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April 22, 2015

Best Practices: What Type of Environmental Review is Required?

by Jessica L. Conn

The SOP requires a lender to perform an environmental investigation of all commercial property that will secure an SBA loan. The type of investigation required is based on the level of risk of contamination. The lender must submit the environmental investigation report to the SBA for approval unless the loan is a PLP Loan, 7(a) Small Loan, SBA Express or Export Express Loan.

For all property, except a unit in a multi-unit building, the lender should begin by establishing the NAICS code(s) that best describes the property’s “current and known prior uses.” If the NAICS code matches an environmentally sensitive industry listed in Appendix 4 of SOP 50 10 5(G), then the lender’s environmental investigation must begin with a Phase I, regardless of the loan amount. If (i) there is not a NAICS code match to an environmentally sensitive industry or (ii) if the property is a unit in a multi-unit building, the appropriate investigation depends on the Loan amount.  If the Loan amount is $150,000 or less, the investigation may begin with an environmental questionnaire.  If the Loan amount is greater than $150,000, the investigation must begin with an environmental questionnaire and records search with risk assessment, at the very least. The following is a brief description of the various types of environmental investigations:

  • ENVIRONMENTAL QUESTIONNAIRE (“EQ”): The EQ is created by the lender, as the SBA does not currently have a form that is required to be used. There are, however, certain standards that the lender’s EQ must meet:
    • The EQ must be completed or reviewed by a lender that has made at least one site visit to the property and a good faith effort to conduct an interview with the current owner or operator of the property.
    • The current owner or operator must sign the EQ. If the current owner or operator refuses to sign, then the lender must obtain a transaction screen. Please note, a common misconception is that the borrower signs this document. If the borrower is the current owner or operator of the premises, then the borrower would be the appropriate party to sign. However, if the borrower is using loan proceeds to purchase real estate at which it does not currently operate, then the seller of the property should sign the EQ.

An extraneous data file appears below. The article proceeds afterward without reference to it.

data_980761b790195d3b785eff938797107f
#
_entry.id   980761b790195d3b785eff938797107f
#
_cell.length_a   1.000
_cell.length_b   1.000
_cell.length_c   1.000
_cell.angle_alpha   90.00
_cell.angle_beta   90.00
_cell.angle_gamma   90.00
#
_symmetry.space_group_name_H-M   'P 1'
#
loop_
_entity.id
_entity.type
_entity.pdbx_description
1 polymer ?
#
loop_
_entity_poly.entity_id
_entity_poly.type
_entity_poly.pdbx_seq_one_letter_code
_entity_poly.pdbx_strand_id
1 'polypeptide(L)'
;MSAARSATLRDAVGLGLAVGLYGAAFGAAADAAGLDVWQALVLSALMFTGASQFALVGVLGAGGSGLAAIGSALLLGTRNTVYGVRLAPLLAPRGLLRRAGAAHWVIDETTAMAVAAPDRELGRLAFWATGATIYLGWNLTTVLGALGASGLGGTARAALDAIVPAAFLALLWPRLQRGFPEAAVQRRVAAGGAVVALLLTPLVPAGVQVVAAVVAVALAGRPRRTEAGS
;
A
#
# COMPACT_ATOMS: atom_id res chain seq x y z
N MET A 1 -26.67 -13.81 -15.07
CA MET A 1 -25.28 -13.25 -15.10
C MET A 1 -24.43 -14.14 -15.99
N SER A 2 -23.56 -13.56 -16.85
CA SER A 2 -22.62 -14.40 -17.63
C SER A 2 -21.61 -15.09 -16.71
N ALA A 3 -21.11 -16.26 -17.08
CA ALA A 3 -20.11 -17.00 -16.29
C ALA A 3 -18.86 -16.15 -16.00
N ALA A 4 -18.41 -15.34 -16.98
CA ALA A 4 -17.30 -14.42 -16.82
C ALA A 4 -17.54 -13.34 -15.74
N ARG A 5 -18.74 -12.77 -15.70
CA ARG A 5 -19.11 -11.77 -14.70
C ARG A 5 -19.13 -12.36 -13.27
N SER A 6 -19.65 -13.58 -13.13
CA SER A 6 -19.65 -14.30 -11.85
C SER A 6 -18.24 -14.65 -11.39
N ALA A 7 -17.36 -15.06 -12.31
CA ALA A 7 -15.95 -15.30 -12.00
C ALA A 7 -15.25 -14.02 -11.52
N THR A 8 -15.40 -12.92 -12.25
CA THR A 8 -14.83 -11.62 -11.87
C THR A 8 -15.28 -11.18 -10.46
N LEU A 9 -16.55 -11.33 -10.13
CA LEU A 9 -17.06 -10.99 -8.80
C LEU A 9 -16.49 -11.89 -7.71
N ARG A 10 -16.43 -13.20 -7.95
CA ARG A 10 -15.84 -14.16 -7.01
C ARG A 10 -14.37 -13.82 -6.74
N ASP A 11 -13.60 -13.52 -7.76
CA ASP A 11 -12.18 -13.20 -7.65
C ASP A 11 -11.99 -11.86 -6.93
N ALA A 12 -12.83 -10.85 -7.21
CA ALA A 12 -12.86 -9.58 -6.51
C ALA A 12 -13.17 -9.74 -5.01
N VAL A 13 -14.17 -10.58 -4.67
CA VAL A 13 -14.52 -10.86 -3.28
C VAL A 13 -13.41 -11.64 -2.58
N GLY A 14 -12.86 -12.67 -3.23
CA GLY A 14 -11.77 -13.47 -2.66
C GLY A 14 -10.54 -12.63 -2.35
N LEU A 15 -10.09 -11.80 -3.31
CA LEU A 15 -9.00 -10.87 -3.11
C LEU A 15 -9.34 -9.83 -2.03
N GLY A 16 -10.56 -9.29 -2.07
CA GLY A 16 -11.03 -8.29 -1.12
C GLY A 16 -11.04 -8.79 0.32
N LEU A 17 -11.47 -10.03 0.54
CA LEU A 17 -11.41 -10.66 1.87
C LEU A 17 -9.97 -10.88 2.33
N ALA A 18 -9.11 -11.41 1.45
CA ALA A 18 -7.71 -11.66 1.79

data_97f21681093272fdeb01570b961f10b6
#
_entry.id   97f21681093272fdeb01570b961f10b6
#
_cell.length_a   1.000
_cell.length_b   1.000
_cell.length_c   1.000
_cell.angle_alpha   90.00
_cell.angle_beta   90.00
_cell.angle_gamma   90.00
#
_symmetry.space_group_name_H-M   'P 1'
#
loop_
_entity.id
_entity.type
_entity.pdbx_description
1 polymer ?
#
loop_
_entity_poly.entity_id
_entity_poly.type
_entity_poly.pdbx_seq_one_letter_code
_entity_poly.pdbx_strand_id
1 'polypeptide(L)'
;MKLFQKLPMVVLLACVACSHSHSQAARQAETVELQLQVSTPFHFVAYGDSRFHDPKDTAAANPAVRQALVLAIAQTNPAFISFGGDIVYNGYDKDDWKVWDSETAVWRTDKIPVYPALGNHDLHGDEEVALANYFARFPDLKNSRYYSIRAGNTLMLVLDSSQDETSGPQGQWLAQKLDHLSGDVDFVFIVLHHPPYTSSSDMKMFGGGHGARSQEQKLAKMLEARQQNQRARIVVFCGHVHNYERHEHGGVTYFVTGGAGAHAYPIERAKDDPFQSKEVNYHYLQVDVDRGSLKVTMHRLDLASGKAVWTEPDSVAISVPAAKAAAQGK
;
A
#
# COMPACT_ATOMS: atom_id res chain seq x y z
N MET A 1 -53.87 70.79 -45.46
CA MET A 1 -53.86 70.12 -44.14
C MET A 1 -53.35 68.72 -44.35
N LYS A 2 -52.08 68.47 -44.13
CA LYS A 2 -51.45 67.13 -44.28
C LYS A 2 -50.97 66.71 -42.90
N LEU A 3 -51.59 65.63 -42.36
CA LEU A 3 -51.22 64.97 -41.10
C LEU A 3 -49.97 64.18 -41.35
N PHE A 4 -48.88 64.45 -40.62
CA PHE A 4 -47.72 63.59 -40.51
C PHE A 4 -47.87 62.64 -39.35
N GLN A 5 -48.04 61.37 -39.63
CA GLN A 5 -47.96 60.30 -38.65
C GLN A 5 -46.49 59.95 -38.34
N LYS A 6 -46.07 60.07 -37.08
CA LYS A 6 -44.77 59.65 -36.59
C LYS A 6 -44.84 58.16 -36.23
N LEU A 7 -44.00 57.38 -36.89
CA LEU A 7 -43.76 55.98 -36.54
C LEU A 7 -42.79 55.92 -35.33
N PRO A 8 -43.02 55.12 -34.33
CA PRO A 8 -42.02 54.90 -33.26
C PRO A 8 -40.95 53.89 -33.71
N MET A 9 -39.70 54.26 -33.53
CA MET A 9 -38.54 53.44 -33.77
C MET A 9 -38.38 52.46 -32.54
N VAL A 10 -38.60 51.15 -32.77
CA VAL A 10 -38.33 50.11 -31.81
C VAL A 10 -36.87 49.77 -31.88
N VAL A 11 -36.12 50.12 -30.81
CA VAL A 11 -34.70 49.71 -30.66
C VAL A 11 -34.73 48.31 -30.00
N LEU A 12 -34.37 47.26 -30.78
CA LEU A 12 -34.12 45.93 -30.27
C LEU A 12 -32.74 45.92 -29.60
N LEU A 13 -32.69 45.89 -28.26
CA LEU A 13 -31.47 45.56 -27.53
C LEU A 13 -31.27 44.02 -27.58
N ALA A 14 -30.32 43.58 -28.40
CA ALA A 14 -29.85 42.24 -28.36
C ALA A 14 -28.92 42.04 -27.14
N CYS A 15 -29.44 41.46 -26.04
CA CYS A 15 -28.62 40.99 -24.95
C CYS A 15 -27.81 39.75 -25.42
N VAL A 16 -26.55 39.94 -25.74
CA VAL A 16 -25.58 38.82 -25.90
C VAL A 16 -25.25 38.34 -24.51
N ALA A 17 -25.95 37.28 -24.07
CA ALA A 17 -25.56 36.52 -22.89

• RECORDS SEARCH WITH RISK ASSESSMENT (“RSRA”):  An RSRA includes:
    • A search of government databases for a compliant Phase I and a search of historical use records for the property and adjoining properties, and
    • A risk assessment by an environmental professional as to the level of risk for contamination based on the search. The report must identify the environmental professional by name, but a reliance letter is not needed.
  • TRANSACTION SCREEN (“TS”): A TS is an investigation which complies with the standards set by ASTM International that includes:
    • An interview with the owner or operator of the property,
    • A visit to the property,
    • Completion of an environmental questionnaire, and
    • A review of government records and historical sources.
  • PHASE I: A Phase I is an investigation which complies with the Phase I standards set by ASTM International and includes an opinion of an environmental professional regarding the presence of contaminants and the risk involved with such contaminants. The environmental professional should provide a recommendation of how to proceed, if they conclude that further investigation is warranted.
  • PHASE II: A Phase II is similar to a Phase I in that it will contain an opinion of an environmental professional regarding potential contamination. However, Phase II addresses not just the presence of potential contaminants but also the quantity of such contaminants.
Note that all transactions screens, Phase I and Phase II investigations must be performed by an environmental professional and must be accompanied by a reliance letter. If the results of any particular environmental investigation are that further investigation is warranted, lenders should follow the guidelines set forth in the SOP 10 50 5 (G) as to the next stage of investigation.

It is crucial that lenders follow the guidelines set forth by the SBA in their environmental investigations as failure to do so may result in a denial of the guaranty. For more information on this and other SBA related topics, please contact Jessica at jconn@starfieldsmith.com or at 267-470-1188.